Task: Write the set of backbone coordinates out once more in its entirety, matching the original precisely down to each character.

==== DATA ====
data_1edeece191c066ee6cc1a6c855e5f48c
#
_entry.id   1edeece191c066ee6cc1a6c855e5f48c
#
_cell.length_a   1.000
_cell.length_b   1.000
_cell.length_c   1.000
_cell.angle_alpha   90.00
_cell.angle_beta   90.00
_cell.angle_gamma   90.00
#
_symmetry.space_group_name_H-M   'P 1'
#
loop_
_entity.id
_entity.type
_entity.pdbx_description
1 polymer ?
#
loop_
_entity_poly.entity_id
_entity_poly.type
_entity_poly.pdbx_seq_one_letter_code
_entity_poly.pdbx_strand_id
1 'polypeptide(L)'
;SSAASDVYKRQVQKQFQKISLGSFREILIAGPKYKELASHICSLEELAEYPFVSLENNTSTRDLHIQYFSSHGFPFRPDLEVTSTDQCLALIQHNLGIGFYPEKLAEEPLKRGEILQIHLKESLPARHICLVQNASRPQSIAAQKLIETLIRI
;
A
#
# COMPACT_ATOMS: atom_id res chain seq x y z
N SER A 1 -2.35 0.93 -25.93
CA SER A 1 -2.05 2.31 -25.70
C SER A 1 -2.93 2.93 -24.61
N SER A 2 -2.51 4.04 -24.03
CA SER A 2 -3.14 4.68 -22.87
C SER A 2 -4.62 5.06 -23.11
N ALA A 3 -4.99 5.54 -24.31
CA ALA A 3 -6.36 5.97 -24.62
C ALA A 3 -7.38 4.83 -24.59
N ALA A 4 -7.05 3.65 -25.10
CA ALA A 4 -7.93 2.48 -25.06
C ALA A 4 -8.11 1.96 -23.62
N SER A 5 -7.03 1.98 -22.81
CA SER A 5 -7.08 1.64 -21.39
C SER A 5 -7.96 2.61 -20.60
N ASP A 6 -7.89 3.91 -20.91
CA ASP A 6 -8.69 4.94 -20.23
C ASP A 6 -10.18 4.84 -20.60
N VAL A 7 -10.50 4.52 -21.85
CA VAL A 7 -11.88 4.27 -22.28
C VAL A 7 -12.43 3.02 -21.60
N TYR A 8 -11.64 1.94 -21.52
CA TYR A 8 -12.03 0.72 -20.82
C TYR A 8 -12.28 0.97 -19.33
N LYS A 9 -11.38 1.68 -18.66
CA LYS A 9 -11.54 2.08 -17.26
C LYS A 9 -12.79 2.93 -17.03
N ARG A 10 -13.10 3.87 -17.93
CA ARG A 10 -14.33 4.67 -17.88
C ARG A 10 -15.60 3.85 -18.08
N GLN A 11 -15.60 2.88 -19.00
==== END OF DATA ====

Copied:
data_1edeece191c066ee6cc1a6c855e5f48c
#
_entry.id   1edeece191c066ee6cc1a6c855e5f48c
#
_cell.length_a   1.000
_cell.length_b   1.000
_cell.length_c   1.000
_cell.angle_alpha   90.00
_cell.angle_beta   90.00
_cell.angle_gamma   90.00
#
_symmetry.space_group_name_H-M   'P 1'
#
loop_
_entity.id
_entity.type
_entity.pdbx_description
1 polymer ?
#
loop_
_entity_poly.entity_id
_entity_poly.type
_entity_poly.pdbx_seq_one_letter_code
_entity_poly.pdbx_strand_id
1 'polypeptide(L)'
;SSAASDVYKRQVQKQFQKISLGSFREILIAGPKYKELASHICSLEELAEYPFVSLENNTSTRDLHIQYFSSHGFPFRPDLEVTSTDQCLALIQHNLGIGFYPEKLAEEPLKRGEILQIHLKESLPARHICLVQNASRPQSIAAQKLIETLIRI
;
A
#
# COMPACT_ATOMS: atom_id res chain seq x y z
N SER A 1 -2.35 0.93 -25.93
CA SER A 1 -2.05 2.31 -25.70
C SER A 1 -2.93 2.93 -24.61
N SER A 2 -2.51 4.04 -24.03
CA SER A 2 -3.14 4.68 -22.87
C SER A 2 -4.62 5.06 -23.11
N ALA A 3 -4.99 5.54 -24.31
CA ALA A 3 -6.36 5.97 -24.62
C ALA A 3 -7.38 4.83 -24.59
N ALA A 4 -7.05 3.65 -25.10
CA ALA A 4 -7.93 2.48 -25.06
C ALA A 4 -8.11 1.96 -23.62
N SER A 5 -7.03 1.98 -22.81
CA SER A 5 -7.08 1.64 -21.39
C SER A 5 -7.96 2.61 -20.60
N ASP A 6 -7.89 3.91 -20.91
CA ASP A 6 -8.69 4.94 -20.23
C ASP A 6 -10.18 4.84 -20.60
N VAL A 7 -10.50 4.52 -21.85
CA VAL A 7 -11.88 4.27 -22.28
C VAL A 7 -12.43 3.02 -21.60
N TYR A 8 -11.64 1.94 -21.52
CA TYR A 8 -12.03 0.72 -20.82
C TYR A 8 -12.28 0.97 -19.33
N LYS A 9 -11.38 1.68 -18.66
CA LYS A 9 -11.54 2.08 -17.26
C LYS A 9 -12.79 2.93 -17.03
N ARG A 10 -13.10 3.87 -17.93
CA ARG A 10 -14.33 4.67 -17.88
C ARG A 10 -15.60 3.85 -18.08
N GLN A 11 -15.60 2.88 -19.00